D: My initial reaction to Dustin’s hearing loss was that of interest and intrigue. I realized early on that he had an oral interpreter who followed him to all his classes to translate (mouth out) the dialogue in the class. I thought that must be pretty difficult to have to pay attention to so many things while still trying to digest the content (I could see why he would need a note taker for all his classes). I also wondered how his hearing loss affected his communication with other people and found him a little hard to understand at first but became more used to his speech patterns and pronunciation of certain words. I was surprised at how easy it was to communicate with him after the initial getting over the fear of not knowing how to communicate with someone with a hearing loss. 

What are some things that you find interesting about being in a relationship with a D/HH person? Examples are welcome!

C: I am fascinated how much the human mind and body is able to adapt to such a trauma as hearing loss. For example, I can see with my wife that she is able to read my body language so much more acutely even though she is also vision impaired!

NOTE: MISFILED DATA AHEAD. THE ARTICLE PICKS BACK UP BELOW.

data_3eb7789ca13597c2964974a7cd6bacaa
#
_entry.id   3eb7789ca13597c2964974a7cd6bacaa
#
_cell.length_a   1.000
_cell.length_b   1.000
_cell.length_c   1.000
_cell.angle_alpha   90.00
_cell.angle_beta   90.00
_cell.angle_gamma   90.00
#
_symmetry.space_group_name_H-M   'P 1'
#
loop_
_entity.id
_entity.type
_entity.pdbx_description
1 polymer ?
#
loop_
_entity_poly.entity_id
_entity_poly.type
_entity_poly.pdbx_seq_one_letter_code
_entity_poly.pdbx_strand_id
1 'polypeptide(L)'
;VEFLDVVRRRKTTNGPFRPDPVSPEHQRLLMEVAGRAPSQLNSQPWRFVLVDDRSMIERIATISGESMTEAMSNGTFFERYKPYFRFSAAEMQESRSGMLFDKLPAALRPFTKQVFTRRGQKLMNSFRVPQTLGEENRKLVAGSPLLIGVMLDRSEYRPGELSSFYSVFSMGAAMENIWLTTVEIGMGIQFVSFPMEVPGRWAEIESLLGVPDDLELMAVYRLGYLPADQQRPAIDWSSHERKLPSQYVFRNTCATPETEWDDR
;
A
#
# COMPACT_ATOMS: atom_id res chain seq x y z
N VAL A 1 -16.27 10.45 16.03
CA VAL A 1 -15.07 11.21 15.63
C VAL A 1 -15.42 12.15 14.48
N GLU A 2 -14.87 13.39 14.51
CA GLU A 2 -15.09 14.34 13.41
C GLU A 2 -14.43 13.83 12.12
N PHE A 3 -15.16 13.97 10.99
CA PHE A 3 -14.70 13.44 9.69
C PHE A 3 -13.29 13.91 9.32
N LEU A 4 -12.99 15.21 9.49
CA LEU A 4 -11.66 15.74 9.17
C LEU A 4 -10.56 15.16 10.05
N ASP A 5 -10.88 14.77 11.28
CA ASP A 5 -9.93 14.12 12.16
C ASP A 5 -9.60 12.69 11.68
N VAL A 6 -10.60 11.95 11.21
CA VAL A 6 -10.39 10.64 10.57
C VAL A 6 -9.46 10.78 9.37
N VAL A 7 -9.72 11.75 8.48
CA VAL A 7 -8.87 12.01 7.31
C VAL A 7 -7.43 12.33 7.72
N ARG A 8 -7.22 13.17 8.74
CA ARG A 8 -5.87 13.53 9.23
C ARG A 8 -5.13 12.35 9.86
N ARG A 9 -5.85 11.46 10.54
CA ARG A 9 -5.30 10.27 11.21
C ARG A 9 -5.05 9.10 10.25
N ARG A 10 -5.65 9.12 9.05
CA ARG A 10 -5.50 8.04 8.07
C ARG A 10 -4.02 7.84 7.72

D: Being in a relationship with a hard of hearing person is very much like being in a relationship with anyone else – you have to work just as hard to ensure you’re communicating often and openly. The quirks that I would mention is the ability to communicate across the room (mouthing out a sentence during a party from across the room or in a loud setting using other forms of communication that most hearing couples would not have an option to use: ie: finger spelling). Other interesting things would be the ability to repeat and re-phrase what I just said. This unique ability comes in handy when I say something out of spite or in annoyance – having the chance to re-phrase has (many times) allowed me to take a moment and say what I wanted to say in a more efficient and constructive way. 

Finding ways to communicate after he’s taken off his CI or when he doesn’t prefer to put it on right away in the morning -I find that interesting! 

I also find it interesting that he has the ability to shut the world out (especially when the kids are extremely loud) but he doesn’t. He maintains that “if you have to put up with it – so should I” this outlook has definitely endeared him to me but I imagine other deaf and hard of hearing folks are the same way where they don’t take advantage of their hearing loss and don’t use it as a tool to their benefit.